An exceptional situation, an exceptional measure. After a long weekend of negotiations, the UBS bank announced on Sunday evening that it was going to take over Credit Suisse, which is in free fall on the markets and could cause a banking panic.
The transaction amounts to 3 billion Swiss francs, or just over 3.02 billion euros, payable in UBS shares. On Friday, the second largest bank was still worth a little over 7 billion Swiss francs...
This operation was almost forced by the Swiss authorities who organized a press conference to react. This solution "is not only decisive for Switzerland (...) but for the stability of the entire global financial system", assured the President of the Swiss Confederation, Alain Berset.
How did the situation get out of hand so quickly?
It all started on March 15. Credit Suisse's largest shareholder, Saudi National Bank, announced that it would not support the bank, which is suffering from investors' fears after the collapse of several American banks (Silvergate, Silicon Valley Bank...).
The Saudi government has made it clear that it is out of the question to go back into the pot and bail out a bank in which Riyadh already has a 10% stake. But the situation is perilous and Credit Suisse has therefore decided to borrow money to avoid any nationalization.
As a sign that the situation is being taken seriously, the other European banks have all fallen on the stock market.
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Credit Suisse executives on Tuesday acknowledged "substantial weaknesses" in the release of the annual report, which was delayed last week due to questions from the U.S. regulator (Credit Suisse also has a significant presence in the U.S.).
The document states that "deficiencies" have been reported in the implementation of a risk assessment process.
These weaknesses relate to the accounts for the years 2021 and 2022. Last year alone, the bank recorded a net loss of 7 billion Swiss francs (7 billion euros). These poor results helped trigger an exodus of clients, confirmed last year by management, although it did not consider it significant.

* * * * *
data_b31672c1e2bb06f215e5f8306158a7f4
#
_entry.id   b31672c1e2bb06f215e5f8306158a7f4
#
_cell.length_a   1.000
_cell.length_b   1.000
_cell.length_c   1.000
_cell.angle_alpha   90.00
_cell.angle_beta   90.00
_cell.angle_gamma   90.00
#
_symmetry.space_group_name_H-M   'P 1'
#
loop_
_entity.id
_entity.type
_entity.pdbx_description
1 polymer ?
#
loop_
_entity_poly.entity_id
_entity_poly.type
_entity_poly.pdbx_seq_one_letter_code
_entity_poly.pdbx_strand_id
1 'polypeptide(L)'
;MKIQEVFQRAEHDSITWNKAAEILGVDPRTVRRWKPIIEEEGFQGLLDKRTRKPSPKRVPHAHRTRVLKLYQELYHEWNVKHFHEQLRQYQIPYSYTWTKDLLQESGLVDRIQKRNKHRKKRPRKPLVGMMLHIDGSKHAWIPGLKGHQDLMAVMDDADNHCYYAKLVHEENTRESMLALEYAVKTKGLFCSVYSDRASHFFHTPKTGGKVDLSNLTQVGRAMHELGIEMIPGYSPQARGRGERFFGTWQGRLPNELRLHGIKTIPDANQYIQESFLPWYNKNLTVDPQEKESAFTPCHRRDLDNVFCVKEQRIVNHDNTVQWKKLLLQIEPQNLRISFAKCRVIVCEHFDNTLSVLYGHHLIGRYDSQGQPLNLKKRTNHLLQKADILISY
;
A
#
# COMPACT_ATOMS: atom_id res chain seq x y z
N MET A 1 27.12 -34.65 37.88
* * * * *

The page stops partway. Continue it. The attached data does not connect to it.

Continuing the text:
But what happened?
While Credit Suisse has been through a lot of turmoil in the 2010s (it has paid more than $15 billion in fines in the U.S. since the subprime crisis), it is recent events that have brought it to where it is today.
The origin of the problem can be traced mainly to the bankruptcy in March 2021 of the British financial company Greensill. Greensill provided short-term loans to companies using complex financial arrangements.
When Greensill lost the support of its major backers, Credit Suisse had $10 billion in funds tied up in the financial firm. According to Bloomberg, the bank's executives ignored internal warnings about the debt load of one of Greensill's major clients...
This affair was only the beginning of a series of other bad industrial choices, such as the investment in the American hedge fund Archegos, which was closed down a few days later.
Credit Suisse is said to have lost $5.4 billion in the story, according to a banking source, or 51% of its exposure.
This affair highlights a certain level of incompetence," says a former risk manager of one of the largest French banks. "Goldman Sachs was also involved in Archegos and did not incur any losses, and the same goes for Morgan Stanley, which did very well with 6.5% losses.
Closer to home, in October 2022, Credit Suisse was forced to reach agreements with U.S., British and Swiss authorities to extinguish charges related to suspicious loans to state-owned enterprises in Mozambique, which is at the center of a massive corruption case.
The bank agreed to pay $475 million in penalties and agreed with the British authorities to cancel $200 million in debt owed by Mozambique.
All these events forced the bank to raise the equivalent of 4 billion euros at the end of 2022. But this was not enough.
"What is happening at Credit Suisse did not happen overnight, it is very different from Lehman Brothers, whose bankruptcy was done in stupefaction in 2008," explains a banking source. "The big banks have known about the situation for a very long time and have had to reduce their exposure to Credit Suisse for several months," she adds.